Fatal Accidents Raise Questions about Zip Line Safety and Regulations
Zip lines, zip line tours, and aerial adventures are marketed in a variety of fashions. Some advertisements may emphasize the sense of adventure and the thrill that riding a zip line can provide. Other television ads or marketing brochures may emphasize the perspective and view one will have when zooming through the tree canopy. Still others may resent the zip line as a way to enjoy some summer fun without the sun, sand, and heat. However, regardless of the positive features and exciting opportunities that are emphasized in marketing materials, people expect to find a safe, well-run, and well-maintained facility where they and their loved ones are not exposed to unnecessary and preventable risks.
While the vast majority of zipline operators strive to provide a safe environment for clients to enjoy the experience in of zip lining, mistakes and regulator oversights can occur. In some cases, errors and failures to maintain best practices may go unnoticed due to the lack of consequences. However, in other cases, a zip line accident results in life-altering or fatal injury. If the accident was preventable since it was the result of a failure to address a known risk or due to negligence or recklessness, the experienced personal injury attorneys of The Reiff Law Firm may be able to fight for you.
Arizona Boy Scout Dies in Zip Line Accident
A tragedy involving n Arizona Boy Scout troop illustrates the importance of the use of proper equipment and safety gear when riding a zip line. According to news reports, nine scouts and two adults were participating in a scouting activity at a private home on a Saturday morning. The adults apparently set up the zip line and placed the zip line handlebar mechanism on, near, or in a location where the scouts could access it. The adults then went into the house to locate the zip line braking mechanism so that it could be installed.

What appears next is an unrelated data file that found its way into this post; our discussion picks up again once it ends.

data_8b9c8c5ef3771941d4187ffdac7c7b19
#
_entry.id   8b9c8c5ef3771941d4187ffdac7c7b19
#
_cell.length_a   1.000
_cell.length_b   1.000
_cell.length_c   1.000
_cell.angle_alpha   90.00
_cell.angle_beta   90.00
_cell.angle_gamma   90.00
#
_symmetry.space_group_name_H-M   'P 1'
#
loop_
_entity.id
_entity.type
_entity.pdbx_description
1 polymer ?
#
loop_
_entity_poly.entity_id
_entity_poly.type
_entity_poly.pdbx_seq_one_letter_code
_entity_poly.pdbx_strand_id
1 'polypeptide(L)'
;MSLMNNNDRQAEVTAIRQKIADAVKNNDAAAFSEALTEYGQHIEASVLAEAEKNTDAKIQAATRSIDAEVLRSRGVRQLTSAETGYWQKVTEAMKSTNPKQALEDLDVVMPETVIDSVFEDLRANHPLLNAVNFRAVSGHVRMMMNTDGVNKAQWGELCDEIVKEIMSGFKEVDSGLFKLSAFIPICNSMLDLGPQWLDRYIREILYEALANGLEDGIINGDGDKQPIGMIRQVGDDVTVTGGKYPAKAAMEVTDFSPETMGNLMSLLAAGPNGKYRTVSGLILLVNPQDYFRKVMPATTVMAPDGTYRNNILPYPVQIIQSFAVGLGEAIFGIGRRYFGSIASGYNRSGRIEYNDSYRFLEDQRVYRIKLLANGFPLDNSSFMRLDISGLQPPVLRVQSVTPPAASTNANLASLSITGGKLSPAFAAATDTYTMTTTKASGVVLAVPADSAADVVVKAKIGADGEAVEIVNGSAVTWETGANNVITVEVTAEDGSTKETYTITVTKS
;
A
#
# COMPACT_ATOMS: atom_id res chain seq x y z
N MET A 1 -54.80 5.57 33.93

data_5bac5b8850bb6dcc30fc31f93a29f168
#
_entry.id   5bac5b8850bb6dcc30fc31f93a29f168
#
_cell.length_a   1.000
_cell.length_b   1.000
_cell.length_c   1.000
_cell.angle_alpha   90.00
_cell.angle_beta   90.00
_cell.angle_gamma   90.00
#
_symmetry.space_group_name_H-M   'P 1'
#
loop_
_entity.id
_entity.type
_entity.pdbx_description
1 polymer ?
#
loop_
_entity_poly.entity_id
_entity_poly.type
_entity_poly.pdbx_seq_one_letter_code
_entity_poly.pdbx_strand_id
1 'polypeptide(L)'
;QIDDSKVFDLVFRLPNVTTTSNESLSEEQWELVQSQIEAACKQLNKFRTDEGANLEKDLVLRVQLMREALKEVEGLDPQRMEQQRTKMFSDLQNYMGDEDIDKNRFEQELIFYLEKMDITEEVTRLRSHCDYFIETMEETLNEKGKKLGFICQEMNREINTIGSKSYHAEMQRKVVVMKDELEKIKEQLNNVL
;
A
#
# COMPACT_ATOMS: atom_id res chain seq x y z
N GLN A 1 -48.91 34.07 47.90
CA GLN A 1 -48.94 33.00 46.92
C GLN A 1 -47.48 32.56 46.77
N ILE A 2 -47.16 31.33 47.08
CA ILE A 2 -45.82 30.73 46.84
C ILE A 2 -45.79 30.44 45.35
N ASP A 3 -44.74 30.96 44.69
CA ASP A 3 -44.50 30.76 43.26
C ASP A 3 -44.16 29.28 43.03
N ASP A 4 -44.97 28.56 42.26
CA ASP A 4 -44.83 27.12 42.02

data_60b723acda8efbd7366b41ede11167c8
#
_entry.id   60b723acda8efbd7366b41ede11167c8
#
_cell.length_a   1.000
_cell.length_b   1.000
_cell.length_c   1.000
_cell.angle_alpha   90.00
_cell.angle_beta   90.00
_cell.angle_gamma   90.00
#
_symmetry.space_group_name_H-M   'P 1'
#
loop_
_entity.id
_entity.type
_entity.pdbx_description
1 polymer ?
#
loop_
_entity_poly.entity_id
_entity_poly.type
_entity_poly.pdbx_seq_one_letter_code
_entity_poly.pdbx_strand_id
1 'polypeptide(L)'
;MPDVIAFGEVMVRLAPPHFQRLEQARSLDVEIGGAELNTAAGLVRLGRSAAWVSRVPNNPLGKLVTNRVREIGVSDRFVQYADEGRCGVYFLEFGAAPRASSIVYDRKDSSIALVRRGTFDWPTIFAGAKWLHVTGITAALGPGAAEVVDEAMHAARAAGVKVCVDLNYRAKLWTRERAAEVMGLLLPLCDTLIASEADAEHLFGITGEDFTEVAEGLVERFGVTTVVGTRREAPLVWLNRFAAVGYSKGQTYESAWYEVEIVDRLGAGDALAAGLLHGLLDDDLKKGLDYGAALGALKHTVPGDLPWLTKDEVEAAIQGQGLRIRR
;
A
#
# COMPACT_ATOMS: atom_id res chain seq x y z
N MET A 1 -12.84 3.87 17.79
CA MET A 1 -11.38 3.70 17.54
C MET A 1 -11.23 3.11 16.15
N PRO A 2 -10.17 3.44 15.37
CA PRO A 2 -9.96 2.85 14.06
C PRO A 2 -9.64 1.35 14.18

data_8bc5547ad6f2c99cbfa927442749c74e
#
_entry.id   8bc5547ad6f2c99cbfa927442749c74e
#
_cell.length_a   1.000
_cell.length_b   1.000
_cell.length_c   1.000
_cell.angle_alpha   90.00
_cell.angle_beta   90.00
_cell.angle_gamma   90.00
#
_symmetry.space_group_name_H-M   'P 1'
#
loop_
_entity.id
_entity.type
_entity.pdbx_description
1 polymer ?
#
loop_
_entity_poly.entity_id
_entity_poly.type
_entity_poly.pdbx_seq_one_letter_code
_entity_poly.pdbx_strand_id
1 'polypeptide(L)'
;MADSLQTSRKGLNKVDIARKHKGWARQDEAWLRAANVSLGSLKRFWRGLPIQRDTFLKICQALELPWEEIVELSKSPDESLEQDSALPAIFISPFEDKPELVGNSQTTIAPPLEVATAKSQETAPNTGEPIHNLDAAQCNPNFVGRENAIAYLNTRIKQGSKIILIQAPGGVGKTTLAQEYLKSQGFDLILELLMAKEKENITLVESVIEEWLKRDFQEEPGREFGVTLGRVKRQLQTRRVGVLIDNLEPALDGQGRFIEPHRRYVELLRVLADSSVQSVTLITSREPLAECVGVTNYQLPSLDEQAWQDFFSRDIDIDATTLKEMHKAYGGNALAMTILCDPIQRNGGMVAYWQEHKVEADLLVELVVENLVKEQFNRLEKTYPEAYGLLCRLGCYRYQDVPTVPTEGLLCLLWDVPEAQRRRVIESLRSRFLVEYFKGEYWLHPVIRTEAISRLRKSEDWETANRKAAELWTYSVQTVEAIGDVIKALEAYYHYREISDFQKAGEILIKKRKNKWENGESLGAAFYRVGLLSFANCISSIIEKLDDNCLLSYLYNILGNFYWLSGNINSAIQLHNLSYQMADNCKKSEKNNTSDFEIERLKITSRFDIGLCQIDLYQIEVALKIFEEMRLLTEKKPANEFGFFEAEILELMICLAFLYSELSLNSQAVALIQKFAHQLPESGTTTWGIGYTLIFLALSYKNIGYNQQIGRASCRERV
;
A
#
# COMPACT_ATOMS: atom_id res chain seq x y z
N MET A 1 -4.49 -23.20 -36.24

Several of the children apparently decided that they either couldn’t wait for the installation to be completed or they were unaware that the installation zip line had not been completed. The first boy to slide down the zip line was unable to stop because the braking system was not installed. The boy crashed into a tree suffering severe traumatic brain injuries (TBI). The boy was transported to the hospital where he died due to his injuries.
Here, several things went wrong. First, the zip line and its equipment should be watched at all times when it is in use, including during the installation. Second, best practices would include making the zip line inaccessible or otherwise unable to be used until all aspects are installed.
12-year-old Summer Camper Dies after Zip Line Equipment Failure
In another tragic accident, a 12-year-old girl was killed while zip lining at a North Carolina summer camp. The young girl was strapped into a zipline harness by a worker trained in zip line usage and safety. The girl traveled about 200 feet on the zip line when, according to the president of the camp, the line snapped sending the girl plummeting to the ground where she fell into a ravine about 20 feet below. While life-saving treatment was administered in an attempt to save the girl, the efforts proved unsuccessful and the young girl passed away shortly after the accident.